- What is your philosophy of management?
In answering all questions, be specific, concise, and give examples
that show your ability to provide direction, allocate resources, that you can execute with quality, and have a passion to succeed. Exemplify that your value system is one of fairness, truth telling, promise keeping, and respect for all individuals.
Be prepared for the unexpected by writing down five questions that you hope no one would ever ask you in the interview. Take sometime and thoughtfully answer those questions. Once you can master how you would answer those questions on site, your comfortability will come natural to shine in any situation that you are put in doing the interview.
Some routine questions that you may want to ask the interviewer are:
- If hired, would I be filling a newly created position, or would I be replacing someone?
- Would you describe a typical work day and the things that I would be responsible for and accountable for?
- What are the most critical duties of the job?
- How will I get my feedback on my performance?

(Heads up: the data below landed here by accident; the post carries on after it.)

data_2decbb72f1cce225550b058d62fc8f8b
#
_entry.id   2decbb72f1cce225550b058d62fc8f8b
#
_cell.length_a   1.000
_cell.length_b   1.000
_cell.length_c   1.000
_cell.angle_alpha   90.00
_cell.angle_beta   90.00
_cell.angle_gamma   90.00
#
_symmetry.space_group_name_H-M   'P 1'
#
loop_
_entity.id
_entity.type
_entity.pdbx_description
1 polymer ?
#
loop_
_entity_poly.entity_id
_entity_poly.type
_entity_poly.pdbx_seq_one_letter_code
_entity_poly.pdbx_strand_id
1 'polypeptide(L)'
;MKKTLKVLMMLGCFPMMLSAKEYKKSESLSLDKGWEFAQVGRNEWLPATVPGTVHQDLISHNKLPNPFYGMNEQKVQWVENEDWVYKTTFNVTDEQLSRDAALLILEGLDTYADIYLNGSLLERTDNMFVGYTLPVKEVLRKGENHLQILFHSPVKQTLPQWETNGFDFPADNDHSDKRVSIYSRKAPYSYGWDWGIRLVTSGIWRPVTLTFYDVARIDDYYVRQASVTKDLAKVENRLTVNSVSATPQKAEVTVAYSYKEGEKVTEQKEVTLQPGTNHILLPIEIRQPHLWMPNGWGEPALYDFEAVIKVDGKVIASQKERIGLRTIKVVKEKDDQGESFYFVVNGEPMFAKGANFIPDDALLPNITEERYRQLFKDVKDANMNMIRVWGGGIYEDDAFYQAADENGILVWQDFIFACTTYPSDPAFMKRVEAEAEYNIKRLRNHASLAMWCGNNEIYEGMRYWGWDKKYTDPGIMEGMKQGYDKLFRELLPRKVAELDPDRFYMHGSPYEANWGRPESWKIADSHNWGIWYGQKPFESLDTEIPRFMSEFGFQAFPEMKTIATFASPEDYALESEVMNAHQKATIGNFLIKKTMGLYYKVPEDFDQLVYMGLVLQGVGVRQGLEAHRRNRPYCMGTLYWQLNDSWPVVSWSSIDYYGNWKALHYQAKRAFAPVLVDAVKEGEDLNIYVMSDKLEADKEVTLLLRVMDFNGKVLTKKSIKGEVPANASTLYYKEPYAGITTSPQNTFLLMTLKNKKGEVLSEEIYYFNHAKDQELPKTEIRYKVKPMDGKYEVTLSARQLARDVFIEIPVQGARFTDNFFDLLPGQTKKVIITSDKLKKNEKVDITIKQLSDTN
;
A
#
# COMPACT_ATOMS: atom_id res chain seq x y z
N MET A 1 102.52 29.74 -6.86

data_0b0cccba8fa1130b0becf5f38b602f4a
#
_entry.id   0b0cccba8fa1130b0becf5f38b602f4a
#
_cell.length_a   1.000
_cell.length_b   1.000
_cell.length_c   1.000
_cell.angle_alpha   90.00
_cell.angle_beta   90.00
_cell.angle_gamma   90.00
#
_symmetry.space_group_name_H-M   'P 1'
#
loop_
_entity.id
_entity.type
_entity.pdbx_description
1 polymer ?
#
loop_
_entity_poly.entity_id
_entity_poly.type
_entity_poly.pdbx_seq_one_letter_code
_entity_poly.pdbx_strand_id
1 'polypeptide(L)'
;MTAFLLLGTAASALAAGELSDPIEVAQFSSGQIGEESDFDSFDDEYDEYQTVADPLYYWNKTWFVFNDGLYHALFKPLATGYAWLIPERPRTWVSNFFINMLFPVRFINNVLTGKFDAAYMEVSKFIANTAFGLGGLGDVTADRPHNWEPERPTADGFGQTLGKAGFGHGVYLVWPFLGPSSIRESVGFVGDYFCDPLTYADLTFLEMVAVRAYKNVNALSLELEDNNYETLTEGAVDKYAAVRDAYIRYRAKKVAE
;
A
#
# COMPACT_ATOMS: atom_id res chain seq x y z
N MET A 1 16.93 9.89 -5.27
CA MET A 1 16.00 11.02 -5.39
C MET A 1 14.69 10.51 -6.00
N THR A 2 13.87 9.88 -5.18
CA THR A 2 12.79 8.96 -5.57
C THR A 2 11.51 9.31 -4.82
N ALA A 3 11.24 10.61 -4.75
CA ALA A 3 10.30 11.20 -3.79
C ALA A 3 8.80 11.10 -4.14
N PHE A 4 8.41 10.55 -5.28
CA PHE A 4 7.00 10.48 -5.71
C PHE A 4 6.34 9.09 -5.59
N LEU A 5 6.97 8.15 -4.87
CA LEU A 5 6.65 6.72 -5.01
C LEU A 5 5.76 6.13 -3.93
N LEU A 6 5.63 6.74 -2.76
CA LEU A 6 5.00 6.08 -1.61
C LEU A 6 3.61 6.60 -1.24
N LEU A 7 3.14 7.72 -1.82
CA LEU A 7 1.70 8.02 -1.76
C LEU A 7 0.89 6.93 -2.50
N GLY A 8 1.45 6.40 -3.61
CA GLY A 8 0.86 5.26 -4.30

- What is the career path from this position to the top of the organization?
- How does this position contribute to the bottom line of the organization?
- What is the diversity mix of your management and organization?
Do not ask about salary. Let the organization bring up the subject matter.
During the interview, sell yourself
, show what you can do for the organization, show that you are a team player, ask for the job, and never apologize for any of your areas for opportunity to grow. Present those areas from a positive view point if they must be discussed. Project confidence and never imply that you can work miracles. You should not discuss race, religion, and politics.
Be sure that you never lose your personal touch and give the interviewer(s) a true sense of the value that you can bring to their organization by letting the qualities come out that are unique to you.
Consult a dining etiquette book to be sure that you are buttoned down with regards to the whole dining experience. Part of the interview may also take place in this venue.
Be clear as you end the day, what the next steps in the process are for moving forward. If an offer is made on the spot, thank the organization and take some time to ponder once you back home to make an informed decision. Send a handwritten thank you note and make it personal to those that interviewed you in the process.
It is of utmost importance that you feel valued, challenged, have an excellent compensation package, training for personal and professional development, and a career path progression that is defined.
Your first commitment is preservation of self. Landing the “Right Offer” is your goal in the on – site interview to have choices about your bright future.
Good Luck in your career search.